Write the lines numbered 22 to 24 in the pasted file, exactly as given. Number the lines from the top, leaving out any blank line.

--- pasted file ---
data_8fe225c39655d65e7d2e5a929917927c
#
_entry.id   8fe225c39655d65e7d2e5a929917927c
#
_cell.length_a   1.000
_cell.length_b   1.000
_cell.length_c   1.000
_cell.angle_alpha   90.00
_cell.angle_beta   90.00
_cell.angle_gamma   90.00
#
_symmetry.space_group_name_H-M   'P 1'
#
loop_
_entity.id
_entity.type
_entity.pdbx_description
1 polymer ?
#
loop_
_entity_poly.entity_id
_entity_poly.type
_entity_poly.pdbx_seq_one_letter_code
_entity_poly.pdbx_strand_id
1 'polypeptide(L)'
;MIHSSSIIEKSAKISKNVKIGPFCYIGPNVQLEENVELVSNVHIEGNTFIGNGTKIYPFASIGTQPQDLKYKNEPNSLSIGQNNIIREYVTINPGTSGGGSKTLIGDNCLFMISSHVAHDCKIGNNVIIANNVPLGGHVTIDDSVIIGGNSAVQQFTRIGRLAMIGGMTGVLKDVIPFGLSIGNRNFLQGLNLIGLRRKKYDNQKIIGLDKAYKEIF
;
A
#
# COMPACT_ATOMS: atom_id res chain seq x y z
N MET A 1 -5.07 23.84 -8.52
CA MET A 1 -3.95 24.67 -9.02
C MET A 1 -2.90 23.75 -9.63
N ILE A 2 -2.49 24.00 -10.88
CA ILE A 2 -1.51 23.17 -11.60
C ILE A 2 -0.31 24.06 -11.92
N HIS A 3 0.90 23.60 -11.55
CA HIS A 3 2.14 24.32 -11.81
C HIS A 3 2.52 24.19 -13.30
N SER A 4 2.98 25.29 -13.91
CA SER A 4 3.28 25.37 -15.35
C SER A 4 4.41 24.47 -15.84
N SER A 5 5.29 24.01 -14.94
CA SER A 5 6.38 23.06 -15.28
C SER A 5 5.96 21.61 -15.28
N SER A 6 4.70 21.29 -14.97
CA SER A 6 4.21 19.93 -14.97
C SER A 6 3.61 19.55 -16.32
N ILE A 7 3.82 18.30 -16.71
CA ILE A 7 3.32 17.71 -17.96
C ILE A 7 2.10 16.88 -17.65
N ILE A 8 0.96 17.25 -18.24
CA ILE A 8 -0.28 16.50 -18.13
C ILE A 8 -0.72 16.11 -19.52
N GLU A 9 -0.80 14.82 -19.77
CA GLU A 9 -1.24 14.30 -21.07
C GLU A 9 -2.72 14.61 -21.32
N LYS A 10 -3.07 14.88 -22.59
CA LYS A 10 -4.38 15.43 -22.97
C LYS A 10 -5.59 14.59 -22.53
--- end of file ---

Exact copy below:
_entity_poly.type
_entity_poly.pdbx_seq_one_letter_code
_entity_poly.pdbx_strand_id